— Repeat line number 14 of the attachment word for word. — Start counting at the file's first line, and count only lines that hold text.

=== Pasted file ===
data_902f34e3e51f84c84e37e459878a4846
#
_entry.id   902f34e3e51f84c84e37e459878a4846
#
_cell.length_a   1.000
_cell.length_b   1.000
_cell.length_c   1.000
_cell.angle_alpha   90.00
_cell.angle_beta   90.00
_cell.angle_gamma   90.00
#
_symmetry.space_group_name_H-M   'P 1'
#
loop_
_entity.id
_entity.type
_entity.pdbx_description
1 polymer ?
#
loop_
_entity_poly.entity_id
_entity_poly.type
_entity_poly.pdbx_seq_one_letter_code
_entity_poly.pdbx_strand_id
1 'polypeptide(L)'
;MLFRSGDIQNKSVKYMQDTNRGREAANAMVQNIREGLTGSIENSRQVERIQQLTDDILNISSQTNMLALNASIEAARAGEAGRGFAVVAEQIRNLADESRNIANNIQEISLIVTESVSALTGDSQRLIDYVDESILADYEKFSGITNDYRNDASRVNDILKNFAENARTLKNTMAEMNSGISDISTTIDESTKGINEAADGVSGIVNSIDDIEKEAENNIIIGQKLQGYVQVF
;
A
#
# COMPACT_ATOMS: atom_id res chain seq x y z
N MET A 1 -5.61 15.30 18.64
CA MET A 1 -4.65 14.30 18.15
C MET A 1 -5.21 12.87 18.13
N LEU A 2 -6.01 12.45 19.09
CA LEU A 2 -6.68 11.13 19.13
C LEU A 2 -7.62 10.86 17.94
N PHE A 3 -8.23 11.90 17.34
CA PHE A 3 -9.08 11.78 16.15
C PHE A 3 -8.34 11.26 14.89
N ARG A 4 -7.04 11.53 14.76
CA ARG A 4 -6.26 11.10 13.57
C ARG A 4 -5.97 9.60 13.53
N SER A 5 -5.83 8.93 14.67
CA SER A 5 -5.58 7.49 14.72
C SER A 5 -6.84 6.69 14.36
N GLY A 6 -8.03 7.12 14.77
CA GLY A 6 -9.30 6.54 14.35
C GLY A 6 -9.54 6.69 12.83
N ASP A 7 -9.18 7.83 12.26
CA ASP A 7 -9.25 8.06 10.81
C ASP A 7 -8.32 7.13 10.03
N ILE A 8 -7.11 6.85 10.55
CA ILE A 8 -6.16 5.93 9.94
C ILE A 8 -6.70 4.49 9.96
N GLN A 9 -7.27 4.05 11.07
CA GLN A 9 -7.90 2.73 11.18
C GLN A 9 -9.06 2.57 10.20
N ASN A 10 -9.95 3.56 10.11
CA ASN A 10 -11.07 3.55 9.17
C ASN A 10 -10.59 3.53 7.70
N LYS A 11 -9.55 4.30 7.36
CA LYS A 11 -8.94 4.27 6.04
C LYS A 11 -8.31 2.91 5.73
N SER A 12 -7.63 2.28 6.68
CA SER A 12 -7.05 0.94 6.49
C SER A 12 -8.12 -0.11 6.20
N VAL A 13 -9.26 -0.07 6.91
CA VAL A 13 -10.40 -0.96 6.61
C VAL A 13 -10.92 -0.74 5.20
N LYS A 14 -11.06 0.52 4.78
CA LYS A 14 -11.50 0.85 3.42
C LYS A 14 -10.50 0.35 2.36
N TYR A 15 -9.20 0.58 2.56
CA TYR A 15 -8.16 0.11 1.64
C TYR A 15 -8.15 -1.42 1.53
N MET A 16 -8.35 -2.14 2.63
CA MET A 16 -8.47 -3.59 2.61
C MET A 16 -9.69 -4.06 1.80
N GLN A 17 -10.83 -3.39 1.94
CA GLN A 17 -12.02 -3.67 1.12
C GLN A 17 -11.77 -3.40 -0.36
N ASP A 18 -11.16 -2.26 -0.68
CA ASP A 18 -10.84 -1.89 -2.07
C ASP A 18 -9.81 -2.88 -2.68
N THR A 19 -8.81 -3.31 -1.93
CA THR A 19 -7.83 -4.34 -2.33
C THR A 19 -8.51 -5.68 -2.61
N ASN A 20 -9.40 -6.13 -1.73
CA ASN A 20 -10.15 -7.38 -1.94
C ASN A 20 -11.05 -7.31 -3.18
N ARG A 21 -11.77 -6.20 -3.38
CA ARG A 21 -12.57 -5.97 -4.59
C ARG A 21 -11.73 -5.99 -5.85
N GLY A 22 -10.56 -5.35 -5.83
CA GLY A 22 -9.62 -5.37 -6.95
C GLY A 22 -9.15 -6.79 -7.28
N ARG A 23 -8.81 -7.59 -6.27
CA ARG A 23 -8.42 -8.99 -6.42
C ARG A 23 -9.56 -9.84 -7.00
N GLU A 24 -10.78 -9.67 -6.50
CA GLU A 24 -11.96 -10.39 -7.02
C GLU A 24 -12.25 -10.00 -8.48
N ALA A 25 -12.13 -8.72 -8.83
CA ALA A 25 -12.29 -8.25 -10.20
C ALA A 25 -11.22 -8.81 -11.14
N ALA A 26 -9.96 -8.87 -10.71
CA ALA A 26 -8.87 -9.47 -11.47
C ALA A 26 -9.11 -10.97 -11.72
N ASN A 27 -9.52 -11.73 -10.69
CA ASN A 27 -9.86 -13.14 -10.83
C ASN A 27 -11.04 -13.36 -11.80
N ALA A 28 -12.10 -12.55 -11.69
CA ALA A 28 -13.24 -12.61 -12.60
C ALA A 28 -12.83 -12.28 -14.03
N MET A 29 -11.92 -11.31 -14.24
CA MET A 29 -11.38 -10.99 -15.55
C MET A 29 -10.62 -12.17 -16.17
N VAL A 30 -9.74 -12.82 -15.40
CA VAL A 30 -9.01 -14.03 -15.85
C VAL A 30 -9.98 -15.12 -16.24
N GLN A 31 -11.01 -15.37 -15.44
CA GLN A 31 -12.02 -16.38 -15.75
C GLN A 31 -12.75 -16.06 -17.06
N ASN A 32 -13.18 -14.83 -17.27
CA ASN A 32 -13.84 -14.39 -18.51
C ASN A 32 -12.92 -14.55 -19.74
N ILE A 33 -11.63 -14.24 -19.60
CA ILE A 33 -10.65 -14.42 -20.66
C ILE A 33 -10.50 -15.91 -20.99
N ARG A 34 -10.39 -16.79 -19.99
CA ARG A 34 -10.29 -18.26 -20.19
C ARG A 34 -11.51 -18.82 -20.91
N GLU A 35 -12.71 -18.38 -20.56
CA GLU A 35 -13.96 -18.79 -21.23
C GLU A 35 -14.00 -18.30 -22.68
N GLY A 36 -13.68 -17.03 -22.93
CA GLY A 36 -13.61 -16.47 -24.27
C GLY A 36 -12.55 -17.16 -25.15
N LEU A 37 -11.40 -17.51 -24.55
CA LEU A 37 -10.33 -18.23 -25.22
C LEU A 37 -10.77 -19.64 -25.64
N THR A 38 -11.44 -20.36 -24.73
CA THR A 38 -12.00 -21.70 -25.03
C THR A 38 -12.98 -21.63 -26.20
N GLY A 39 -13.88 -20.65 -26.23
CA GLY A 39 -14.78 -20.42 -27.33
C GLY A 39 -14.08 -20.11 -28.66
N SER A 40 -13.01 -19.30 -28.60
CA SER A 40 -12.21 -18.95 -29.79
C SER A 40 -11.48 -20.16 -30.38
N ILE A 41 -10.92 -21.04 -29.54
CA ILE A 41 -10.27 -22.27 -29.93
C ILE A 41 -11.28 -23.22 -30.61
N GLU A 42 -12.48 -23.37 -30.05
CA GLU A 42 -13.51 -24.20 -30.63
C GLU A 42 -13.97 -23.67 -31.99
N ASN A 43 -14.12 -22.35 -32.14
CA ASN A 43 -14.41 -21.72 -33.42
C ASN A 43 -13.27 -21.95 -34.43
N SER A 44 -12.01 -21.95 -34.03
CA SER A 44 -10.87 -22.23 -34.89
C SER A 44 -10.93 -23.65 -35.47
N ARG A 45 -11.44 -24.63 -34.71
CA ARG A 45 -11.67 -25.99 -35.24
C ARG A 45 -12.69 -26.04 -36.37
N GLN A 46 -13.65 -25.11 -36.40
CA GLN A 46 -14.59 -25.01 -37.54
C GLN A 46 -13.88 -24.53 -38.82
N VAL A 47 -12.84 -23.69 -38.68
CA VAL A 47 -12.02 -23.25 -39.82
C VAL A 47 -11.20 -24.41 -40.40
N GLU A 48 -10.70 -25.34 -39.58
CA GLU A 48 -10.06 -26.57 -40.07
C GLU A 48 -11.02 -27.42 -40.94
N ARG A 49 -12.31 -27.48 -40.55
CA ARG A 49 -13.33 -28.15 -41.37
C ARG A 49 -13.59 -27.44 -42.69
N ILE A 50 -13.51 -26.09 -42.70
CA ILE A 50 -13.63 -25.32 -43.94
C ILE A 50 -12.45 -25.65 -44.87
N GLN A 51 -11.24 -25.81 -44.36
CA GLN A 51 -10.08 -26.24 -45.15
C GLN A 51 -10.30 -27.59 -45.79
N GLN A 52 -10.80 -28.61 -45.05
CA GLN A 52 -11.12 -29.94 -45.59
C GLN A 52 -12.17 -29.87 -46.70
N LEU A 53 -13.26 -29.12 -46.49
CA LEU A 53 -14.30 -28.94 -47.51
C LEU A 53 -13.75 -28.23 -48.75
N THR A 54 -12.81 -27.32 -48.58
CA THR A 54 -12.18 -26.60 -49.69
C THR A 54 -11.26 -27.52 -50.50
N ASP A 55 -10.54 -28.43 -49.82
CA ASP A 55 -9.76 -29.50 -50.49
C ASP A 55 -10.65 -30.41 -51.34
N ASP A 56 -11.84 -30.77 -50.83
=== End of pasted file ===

loop_